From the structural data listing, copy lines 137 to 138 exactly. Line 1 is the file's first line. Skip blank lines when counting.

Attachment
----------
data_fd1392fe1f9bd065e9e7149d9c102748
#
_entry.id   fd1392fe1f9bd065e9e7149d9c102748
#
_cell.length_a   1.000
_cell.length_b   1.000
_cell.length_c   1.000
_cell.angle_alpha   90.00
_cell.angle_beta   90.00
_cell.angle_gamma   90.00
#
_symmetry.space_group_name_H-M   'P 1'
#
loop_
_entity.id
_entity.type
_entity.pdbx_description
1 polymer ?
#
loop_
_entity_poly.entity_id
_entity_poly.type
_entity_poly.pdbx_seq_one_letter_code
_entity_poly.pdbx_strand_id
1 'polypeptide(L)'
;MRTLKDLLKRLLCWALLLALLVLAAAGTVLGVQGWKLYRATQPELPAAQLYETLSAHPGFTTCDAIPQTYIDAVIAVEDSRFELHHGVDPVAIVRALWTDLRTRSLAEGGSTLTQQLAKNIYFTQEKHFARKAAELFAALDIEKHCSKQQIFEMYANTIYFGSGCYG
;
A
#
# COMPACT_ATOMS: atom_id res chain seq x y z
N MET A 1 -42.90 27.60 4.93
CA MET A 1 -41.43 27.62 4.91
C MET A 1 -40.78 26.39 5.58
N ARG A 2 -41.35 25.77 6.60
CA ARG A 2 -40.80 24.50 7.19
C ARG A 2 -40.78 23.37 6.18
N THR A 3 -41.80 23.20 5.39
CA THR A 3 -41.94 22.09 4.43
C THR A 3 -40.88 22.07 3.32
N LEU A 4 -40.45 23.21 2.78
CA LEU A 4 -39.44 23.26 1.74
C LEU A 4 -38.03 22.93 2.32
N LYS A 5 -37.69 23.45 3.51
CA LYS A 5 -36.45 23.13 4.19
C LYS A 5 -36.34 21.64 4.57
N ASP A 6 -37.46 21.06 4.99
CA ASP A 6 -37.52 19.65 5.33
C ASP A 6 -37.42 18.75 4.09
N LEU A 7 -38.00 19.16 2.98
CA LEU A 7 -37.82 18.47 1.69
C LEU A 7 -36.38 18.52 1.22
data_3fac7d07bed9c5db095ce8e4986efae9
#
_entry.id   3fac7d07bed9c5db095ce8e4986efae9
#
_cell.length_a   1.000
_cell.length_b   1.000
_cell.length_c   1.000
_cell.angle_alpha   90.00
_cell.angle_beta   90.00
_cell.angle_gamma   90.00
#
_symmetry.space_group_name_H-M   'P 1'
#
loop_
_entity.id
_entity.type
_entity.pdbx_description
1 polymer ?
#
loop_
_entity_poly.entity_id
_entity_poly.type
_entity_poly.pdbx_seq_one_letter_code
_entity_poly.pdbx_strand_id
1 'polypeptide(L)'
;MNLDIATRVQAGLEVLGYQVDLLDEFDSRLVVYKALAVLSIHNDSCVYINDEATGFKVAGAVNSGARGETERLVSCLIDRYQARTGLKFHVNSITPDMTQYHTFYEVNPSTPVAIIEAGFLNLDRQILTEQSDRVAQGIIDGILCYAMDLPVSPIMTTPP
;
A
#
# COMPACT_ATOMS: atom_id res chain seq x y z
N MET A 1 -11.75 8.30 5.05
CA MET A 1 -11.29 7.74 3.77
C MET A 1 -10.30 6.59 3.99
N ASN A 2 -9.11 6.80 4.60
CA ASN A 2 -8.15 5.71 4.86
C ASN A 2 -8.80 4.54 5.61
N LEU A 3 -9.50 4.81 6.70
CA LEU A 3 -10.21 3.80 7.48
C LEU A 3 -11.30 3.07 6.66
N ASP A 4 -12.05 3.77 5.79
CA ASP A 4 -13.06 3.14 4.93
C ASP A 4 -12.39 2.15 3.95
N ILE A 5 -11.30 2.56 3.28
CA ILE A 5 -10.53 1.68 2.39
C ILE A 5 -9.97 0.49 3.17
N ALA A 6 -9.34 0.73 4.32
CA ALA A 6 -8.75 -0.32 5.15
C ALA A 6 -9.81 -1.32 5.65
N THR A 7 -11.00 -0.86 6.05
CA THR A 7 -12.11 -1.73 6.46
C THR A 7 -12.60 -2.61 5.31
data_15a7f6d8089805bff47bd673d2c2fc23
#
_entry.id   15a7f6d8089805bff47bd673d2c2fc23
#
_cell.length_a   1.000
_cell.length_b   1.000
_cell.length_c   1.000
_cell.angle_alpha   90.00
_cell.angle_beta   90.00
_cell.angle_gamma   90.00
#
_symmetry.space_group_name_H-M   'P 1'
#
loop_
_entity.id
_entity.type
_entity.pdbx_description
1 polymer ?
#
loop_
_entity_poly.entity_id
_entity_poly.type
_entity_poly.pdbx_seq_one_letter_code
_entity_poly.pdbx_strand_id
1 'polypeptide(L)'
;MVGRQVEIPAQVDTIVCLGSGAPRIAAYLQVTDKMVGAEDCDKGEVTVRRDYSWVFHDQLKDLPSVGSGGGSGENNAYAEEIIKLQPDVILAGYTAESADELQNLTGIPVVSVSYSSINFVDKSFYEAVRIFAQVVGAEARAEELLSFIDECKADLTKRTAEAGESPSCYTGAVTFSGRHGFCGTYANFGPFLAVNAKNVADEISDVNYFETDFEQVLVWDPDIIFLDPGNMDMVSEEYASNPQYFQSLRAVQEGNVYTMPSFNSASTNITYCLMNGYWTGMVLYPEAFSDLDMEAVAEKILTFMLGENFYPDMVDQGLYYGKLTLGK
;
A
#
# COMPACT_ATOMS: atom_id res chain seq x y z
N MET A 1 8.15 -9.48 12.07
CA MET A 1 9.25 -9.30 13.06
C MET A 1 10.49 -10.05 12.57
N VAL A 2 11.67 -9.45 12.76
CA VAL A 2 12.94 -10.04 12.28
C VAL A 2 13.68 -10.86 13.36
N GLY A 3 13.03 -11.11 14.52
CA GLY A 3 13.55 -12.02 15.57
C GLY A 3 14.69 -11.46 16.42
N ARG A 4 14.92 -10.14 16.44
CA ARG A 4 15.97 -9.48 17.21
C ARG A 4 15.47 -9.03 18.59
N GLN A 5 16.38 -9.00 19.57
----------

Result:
CA VAL A 2 12.94 -10.04 12.28
C VAL A 2 13.68 -10.86 13.36